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Cabinet decides to sell off property of federal ministries

The federal cabinet on Tuesday decided to sell off property and assets of different federal ministries and allied departments worth trillions of rupees with a view to generating revenue to support the country’s crippling economy.

Latest News: Pakistani student murders professor over proposed co-ed party: police 

Interestingly, Pakistan Tehreek-i-Insaf leader Jehangir Tareen, who was disqualified for being ‘dishonest’ by the Supreme Court in a case in December 2017, made an appearance after a long gap and gave briefing on the Rs290 billion National Agriculture Emergency Programme (NAEP) to the cabinet that later approved it.

The cabinet also decided to change the procedures for appointment of the heads of departments of different government organisations, empowering federal ministers to appoint them.

The meeting was also apprised that 3.2 million gas consumers had suffered due to inflated billing during the past three months and decided to take action against bigwigs involved in the scam.

Sharing details of the meeting with the media, Information Minister Fawad Chaudhry told a press conference that the government had decided to sell off assets and properties of federal ministries and allied departments which were not in use.

“Prime Minister Imran Khan has sought lists of properties of ministries for disposal,” the minister said, adding that the ministries had already finalised their lists and sent them to the federal cabinet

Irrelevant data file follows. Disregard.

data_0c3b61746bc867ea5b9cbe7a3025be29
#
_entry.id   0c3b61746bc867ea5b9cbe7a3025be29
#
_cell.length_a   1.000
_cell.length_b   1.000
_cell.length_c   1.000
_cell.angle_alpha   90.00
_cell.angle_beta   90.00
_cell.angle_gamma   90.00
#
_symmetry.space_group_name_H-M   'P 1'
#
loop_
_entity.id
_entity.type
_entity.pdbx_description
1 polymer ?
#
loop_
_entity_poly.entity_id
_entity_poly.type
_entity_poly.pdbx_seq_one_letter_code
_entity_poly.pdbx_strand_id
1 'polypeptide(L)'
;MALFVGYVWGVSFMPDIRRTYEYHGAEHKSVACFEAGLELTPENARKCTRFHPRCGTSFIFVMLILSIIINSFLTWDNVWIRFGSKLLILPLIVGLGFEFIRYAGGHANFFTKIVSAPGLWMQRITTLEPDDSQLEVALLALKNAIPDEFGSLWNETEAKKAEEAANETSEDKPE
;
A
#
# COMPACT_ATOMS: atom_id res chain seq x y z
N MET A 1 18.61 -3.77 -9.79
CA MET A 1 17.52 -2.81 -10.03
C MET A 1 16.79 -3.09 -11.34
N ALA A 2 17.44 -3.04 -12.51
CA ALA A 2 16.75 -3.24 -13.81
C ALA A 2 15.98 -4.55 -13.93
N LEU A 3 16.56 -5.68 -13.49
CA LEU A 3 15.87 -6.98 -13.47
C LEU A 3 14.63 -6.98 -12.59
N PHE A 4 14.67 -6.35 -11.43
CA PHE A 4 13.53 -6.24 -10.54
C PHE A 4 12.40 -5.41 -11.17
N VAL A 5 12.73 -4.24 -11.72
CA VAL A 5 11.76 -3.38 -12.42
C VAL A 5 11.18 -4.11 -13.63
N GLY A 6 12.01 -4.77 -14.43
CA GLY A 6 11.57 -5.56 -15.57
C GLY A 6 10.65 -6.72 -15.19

Asked how the government could sell its assets without adopting proper liquidation process, Mr Chaudhry said the government would first adopt a uniform policy for disposal of all such properties, because every public organisation had their own disposal policy hampering the government’s plan to dispose of abandoned properties or those which were not in use. “The uniform policy will also describe a modus operandi to legally sell off the properties,” he said.


The information minister said a committee comprising ministers Zulfi Bukhari, Ali Zaidi, Murad Saeed, Ali Amin Gandapur and Hammad Azhar had been formed to sell the government assets.

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 Bulletin on Current Affairs

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India's River Diversion Plan and South Asia's Waters

More dams are to come, as India’s need to power its economy means it is quietly spending billions on hydropower in Kashmir. The Senate report totted up 33 hydro projects in the border area with Pakistan. The state’s chief minister, Omar Abdullah, says dams will add an extra 3,000MW to the grid in the next eight years alone. Some analysts in Srinagar talk of over 60 dam projects, large and small, now on the books. (This special report has appeared in the Bulletin on Current Affairs - February 2012, you may have to Buy the print edition to read full story)

More in the Edition:

South Asia's Water - a growing rivalry

Indian, Pakistani & Chinese Border Disputes

India's River Diversion Plan: Its impact on Bangladesh

Water Crisis can Trigger nuclear war in South Asia

Reclaimed Water - the Western Experience

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